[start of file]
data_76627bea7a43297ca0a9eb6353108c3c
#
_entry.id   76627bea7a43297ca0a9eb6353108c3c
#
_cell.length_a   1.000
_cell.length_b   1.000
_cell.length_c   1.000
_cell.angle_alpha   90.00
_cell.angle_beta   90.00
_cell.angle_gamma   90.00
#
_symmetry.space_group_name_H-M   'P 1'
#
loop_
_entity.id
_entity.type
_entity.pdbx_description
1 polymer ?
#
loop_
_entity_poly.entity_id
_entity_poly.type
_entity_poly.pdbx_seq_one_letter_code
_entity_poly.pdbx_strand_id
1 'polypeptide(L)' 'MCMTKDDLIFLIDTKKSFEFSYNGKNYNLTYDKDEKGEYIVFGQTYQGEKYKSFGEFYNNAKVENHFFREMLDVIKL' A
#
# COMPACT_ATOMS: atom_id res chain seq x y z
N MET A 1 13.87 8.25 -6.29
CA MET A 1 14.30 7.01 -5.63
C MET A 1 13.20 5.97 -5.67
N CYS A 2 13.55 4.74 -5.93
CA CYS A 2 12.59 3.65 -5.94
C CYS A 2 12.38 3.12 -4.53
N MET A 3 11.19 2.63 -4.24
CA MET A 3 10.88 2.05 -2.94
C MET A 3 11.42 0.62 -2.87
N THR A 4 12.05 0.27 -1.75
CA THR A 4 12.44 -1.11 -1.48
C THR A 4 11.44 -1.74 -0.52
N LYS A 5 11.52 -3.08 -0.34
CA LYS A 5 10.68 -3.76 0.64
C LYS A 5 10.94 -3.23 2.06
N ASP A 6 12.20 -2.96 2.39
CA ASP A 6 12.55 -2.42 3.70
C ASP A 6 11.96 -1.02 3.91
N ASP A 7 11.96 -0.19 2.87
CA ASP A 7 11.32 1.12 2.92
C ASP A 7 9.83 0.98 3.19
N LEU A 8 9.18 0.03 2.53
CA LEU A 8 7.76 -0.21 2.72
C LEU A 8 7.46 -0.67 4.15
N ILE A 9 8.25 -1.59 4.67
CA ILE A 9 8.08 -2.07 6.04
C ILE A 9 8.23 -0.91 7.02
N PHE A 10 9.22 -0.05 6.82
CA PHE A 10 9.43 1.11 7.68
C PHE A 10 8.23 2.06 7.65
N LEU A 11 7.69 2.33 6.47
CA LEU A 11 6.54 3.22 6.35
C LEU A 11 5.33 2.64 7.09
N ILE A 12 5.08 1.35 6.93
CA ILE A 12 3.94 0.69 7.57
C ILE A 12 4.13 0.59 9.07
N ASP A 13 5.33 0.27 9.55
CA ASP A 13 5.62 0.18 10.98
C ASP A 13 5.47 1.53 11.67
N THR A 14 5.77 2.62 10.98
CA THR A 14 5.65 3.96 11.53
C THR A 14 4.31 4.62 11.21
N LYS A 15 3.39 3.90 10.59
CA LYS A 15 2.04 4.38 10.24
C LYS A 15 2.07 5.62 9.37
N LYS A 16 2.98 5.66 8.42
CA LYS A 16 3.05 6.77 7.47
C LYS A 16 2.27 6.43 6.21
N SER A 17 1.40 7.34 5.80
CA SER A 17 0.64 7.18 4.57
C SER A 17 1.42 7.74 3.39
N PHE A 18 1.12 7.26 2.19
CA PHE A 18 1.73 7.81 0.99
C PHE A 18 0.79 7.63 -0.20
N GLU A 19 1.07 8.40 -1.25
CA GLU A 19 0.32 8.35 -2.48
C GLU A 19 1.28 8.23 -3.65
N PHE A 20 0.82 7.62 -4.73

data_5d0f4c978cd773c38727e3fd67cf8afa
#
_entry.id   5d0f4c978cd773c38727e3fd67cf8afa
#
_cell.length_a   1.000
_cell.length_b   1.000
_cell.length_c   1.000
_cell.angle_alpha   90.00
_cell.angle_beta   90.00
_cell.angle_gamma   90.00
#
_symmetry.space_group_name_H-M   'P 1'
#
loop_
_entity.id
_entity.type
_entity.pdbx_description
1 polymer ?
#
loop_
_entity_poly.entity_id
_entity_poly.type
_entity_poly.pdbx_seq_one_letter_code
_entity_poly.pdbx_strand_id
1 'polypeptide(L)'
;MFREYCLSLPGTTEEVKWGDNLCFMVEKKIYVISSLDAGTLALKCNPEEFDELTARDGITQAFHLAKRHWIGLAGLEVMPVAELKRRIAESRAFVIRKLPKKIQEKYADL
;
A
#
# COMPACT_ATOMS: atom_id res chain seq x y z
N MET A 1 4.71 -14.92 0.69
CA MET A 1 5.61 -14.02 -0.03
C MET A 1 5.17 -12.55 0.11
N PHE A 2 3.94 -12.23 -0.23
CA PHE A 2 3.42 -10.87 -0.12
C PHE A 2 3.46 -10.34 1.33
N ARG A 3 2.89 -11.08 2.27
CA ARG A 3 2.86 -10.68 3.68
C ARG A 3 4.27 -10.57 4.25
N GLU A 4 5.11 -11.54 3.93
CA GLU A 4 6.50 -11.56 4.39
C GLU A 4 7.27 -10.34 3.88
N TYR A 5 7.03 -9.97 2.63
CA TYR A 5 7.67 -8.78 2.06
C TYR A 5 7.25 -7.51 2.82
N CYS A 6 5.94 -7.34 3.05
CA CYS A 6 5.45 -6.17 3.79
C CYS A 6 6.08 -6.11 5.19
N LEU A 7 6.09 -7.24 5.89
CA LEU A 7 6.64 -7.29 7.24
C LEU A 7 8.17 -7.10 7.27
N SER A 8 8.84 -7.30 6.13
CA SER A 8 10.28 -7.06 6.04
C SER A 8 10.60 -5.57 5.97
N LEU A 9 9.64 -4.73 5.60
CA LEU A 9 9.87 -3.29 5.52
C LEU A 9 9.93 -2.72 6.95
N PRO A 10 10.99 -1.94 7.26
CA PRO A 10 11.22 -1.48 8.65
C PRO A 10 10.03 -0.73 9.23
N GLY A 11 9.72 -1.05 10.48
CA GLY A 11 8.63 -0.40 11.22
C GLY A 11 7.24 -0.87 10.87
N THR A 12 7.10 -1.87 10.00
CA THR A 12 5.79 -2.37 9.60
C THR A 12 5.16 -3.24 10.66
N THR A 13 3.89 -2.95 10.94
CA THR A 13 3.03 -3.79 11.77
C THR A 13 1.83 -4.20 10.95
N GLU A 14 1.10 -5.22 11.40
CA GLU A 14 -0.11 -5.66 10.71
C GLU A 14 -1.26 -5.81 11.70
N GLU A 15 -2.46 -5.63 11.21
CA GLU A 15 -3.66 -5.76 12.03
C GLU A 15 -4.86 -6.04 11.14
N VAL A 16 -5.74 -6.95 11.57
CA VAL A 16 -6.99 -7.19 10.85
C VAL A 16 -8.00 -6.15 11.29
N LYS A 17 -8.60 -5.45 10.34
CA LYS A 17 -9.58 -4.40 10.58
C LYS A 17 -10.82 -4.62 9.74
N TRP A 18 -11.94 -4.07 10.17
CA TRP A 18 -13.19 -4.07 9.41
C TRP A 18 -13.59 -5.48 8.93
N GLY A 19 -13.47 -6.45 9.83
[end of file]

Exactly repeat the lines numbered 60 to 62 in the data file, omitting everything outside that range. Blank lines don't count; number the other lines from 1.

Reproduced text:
C LEU A 11 5.33 2.64 7.09
N ILE A 12 5.08 1.35 6.93
CA ILE A 12 3.94 0.69 7.57